RIT offers new minor in emerging field of quantum information science and technology
Students from across STEM disciplines can begin taking new classes for the minor this fall
Rochester Institute of Technology students can soon begin earning a minor in an emerging field that could disrupt the science, technology, engineering, and math (STEM) disciplines. RIT students can now take classes toward a minor in quantum information science and technology.
“This is a hot field garnering a lot of attention and we are excited to offer students a chance to gain some technical depth in quantum so they can take this knowledge and go the next step with their careers,” said Ben Zwickl, associate professor in RIT’s School of Physics and Astronomy and advisor for the minor. “It will provide a pathway for students from any STEM major to take two core courses that introduce them to quantum and some of its applications, as well as strategically pick some upper-level courses within or outside their program.”
Quantum physics seeks to understand the rules and effects of manipulating the smallest amount of energy at the subatomic level. Scientists and engineers are attempting to harness the strange, unintuitive properties of quantum particles to make advances in computing, cryptography, communications, and many other applications. Developers of the minor said there is a growing industry that will need employees knowledgeable about quantum physics and its applications.
“We’re seeing a lot of giant tech companies like IBM, Intel, Microsoft, and Google get involved with quantum, but there’s also a lot of venture capital going to startup companies in quantum,” said Gregory Howland, assistant professor in the School of Physics and Astronomy. Howland will teach one of the minor’s two required courses this fall—Principles and Applications of Quantum Technology. “You have both sides of it really blossoming now.”
The minor, much like the field itself, is highly interdisciplinary in nature, with faculty from the College of Science, Kate Gleason College of Engineering, College of Engineering Technology, and Golisano College of Computing and Information Sciences offering classes that count toward the minor. The minor grew out of RIT’s Future Photon Initiative and funding from the NSF’s Quantum Leap Challenge Institutes program.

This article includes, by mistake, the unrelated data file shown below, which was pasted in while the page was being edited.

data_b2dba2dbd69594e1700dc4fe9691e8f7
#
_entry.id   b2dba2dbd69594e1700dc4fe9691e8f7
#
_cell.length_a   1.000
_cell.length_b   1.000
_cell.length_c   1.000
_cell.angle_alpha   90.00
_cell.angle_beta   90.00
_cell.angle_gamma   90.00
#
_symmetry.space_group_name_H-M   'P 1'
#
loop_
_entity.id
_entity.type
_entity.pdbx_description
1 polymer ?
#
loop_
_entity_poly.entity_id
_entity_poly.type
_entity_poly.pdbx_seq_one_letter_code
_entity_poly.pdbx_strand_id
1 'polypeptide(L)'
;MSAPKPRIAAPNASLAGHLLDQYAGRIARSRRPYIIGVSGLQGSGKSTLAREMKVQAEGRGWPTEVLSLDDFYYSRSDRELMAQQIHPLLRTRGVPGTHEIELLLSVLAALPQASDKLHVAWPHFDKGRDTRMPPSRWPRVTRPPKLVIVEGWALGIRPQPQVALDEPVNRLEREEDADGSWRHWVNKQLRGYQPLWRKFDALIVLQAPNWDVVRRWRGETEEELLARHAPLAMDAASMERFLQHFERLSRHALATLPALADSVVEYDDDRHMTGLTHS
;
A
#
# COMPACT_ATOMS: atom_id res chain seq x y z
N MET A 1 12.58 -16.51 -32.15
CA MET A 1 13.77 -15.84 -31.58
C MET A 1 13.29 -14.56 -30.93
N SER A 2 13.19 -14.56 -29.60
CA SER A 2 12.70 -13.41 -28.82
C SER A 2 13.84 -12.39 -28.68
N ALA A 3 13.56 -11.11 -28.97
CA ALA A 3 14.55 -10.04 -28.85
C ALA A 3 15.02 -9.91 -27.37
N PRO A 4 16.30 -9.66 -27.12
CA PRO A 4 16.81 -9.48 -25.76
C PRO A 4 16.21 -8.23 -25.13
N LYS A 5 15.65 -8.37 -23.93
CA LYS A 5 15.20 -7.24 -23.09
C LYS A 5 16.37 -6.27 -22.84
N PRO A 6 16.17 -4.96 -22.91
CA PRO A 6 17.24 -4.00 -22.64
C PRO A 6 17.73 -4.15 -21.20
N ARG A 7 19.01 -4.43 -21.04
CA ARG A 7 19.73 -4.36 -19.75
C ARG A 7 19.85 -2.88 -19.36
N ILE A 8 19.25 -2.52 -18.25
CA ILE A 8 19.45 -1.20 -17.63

Associate Professor Sonia Lopez Alarcon from RIT’s Department of Computer Engineering will teach the other required course—Introduction to Quantum Computing and Information Science—starting this spring. She said taking these courses will provide valuable life skills in addition to lessons about cutting-edge science and technology.
“They’ll learn more than just the skills from the courses, they’ll learn how to get familiar with a topic that’s not in the textbooks officially yet,” said Lopez Alarcon. “That’s a very important skill for industry. Companies want to know they’re hiring people with the ability to learn about something that is emerging, especially in science and technology because it’s such a rapidly changing field.”
The faculty involved noted that they hope to attract a diverse group of students to enroll in the minor. They said that although the disciplines feeding into quantum have struggled with inclusion related to gender and race and ethnicity, they will work with affinity groups on campus to try to recruit students to the program and ultimately advance the field’s inclusivity.
To learn more about the minor, contact Ben Zwickl.